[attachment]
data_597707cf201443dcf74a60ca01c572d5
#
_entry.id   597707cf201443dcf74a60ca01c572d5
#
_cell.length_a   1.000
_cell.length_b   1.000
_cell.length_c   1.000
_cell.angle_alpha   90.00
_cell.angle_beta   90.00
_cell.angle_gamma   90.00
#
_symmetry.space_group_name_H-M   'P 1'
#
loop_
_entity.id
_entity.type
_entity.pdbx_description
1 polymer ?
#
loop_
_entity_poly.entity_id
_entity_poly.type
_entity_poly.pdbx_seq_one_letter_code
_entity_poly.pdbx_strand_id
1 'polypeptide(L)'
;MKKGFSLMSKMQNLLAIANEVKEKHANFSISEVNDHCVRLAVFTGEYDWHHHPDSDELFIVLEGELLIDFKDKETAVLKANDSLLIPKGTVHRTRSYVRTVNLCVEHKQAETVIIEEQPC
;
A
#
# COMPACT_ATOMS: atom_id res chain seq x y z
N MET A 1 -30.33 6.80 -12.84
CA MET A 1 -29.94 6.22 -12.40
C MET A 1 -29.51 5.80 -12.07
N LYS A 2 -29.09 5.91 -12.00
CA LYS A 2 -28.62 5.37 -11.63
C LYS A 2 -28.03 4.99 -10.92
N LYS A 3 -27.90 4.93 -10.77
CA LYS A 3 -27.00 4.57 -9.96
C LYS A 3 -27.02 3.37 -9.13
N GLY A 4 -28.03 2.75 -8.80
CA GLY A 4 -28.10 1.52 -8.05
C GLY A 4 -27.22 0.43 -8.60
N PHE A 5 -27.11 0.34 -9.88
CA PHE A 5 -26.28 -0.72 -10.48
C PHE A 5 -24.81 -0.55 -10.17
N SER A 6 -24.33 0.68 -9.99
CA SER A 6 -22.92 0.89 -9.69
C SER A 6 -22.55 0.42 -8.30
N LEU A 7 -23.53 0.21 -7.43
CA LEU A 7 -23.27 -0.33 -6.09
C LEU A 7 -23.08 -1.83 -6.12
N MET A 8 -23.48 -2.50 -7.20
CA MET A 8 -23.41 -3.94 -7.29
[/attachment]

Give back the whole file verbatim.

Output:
data_597707cf201443dcf74a60ca01c572d5
#
_entry.id   597707cf201443dcf74a60ca01c572d5
#
_cell.length_a   1.000
_cell.length_b   1.000
_cell.length_c   1.000
_cell.angle_alpha   90.00
_cell.angle_beta   90.00
_cell.angle_gamma   90.00
#
_symmetry.space_group_name_H-M   'P 1'
#
loop_
_entity.id
_entity.type
_entity.pdbx_description
1 polymer ?
#
loop_
_entity_poly.entity_id
_entity_poly.type
_entity_poly.pdbx_seq_one_letter_code
_entity_poly.pdbx_strand_id
1 'polypeptide(L)'
;MKKGFSLMSKMQNLLAIANEVKEKHANFSISEVNDHCVRLAVFTGEYDWHHHPDSDELFIVLEGELLIDFKDKETAVLKANDSLLIPKGTVHRTRSYVRTVNLCVEHKQAETVIIEEQPC
;
A
#
# COMPACT_ATOMS: atom_id res chain seq x y z
N MET A 1 -30.33 6.80 -12.84
CA MET A 1 -29.94 6.22 -12.40
C MET A 1 -29.51 5.80 -12.07
N LYS A 2 -29.09 5.91 -12.00
CA LYS A 2 -28.62 5.37 -11.63
C LYS A 2 -28.03 4.99 -10.92
N LYS A 3 -27.90 4.93 -10.77
CA LYS A 3 -27.00 4.57 -9.96
C LYS A 3 -27.02 3.37 -9.13
N GLY A 4 -28.03 2.75 -8.80
CA GLY A 4 -28.10 1.52 -8.05
C GLY A 4 -27.22 0.43 -8.60
N PHE A 5 -27.11 0.34 -9.88
CA PHE A 5 -26.28 -0.72 -10.48
C PHE A 5 -24.81 -0.55 -10.17
N SER A 6 -24.33 0.68 -9.99
CA SER A 6 -22.92 0.89 -9.69
C SER A 6 -22.55 0.42 -8.30
N LEU A 7 -23.53 0.21 -7.43
CA LEU A 7 -23.27 -0.33 -6.09
C LEU A 7 -23.08 -1.83 -6.12
N MET A 8 -23.48 -2.50 -7.20
CA MET A 8 -23.41 -3.94 -7.29